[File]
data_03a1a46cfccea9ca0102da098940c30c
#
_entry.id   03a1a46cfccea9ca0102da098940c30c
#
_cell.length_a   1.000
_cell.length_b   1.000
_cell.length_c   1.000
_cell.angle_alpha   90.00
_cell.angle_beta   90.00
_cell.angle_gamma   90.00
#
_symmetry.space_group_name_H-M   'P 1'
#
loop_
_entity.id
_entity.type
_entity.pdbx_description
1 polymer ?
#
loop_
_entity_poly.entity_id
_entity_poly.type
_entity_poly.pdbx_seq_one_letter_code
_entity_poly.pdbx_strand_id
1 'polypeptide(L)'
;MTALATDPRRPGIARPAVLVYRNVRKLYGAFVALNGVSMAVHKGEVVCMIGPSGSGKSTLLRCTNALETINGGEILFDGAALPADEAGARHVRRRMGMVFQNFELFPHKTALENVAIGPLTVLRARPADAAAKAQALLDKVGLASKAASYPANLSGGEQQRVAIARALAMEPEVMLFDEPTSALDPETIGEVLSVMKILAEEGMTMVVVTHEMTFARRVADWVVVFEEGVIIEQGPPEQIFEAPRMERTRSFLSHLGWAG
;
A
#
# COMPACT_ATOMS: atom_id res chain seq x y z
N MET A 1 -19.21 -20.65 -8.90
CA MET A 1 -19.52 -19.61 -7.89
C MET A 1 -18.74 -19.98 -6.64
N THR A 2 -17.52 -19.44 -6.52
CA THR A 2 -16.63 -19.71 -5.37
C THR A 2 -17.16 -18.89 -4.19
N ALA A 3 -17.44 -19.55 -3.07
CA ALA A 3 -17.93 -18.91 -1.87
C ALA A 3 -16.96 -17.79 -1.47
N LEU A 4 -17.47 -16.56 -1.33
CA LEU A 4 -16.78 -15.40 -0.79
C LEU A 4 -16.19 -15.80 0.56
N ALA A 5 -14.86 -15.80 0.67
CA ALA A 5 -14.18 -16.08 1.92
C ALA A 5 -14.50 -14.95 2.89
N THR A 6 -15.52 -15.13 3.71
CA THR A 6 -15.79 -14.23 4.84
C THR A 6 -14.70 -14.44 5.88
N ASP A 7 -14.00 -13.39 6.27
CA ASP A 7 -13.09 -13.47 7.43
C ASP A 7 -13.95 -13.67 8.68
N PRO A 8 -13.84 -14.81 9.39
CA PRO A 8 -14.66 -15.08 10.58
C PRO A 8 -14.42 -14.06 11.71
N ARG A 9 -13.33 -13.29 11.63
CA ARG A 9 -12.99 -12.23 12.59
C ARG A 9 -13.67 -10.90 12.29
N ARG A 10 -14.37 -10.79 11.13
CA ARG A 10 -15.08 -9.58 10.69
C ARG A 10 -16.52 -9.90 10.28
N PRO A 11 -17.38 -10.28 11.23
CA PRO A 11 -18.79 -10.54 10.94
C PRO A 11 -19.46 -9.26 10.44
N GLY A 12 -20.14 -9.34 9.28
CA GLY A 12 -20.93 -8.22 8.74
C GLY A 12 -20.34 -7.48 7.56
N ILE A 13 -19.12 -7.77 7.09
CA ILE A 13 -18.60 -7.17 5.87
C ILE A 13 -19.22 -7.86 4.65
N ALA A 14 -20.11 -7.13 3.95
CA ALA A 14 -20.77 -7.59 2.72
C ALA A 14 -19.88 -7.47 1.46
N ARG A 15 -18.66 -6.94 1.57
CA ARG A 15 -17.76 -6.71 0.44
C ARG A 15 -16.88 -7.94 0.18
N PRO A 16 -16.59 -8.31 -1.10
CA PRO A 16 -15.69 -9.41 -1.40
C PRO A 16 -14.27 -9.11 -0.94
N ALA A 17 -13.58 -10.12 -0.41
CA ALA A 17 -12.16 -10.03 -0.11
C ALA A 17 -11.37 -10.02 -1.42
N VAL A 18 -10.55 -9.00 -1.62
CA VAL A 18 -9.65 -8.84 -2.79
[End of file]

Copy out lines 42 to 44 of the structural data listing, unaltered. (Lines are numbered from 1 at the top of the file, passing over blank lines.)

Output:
C LEU A 4 -16.19 -15.80 0.56
N ALA A 5 -14.86 -15.80 0.67
CA ALA A 5 -14.18 -16.08 1.92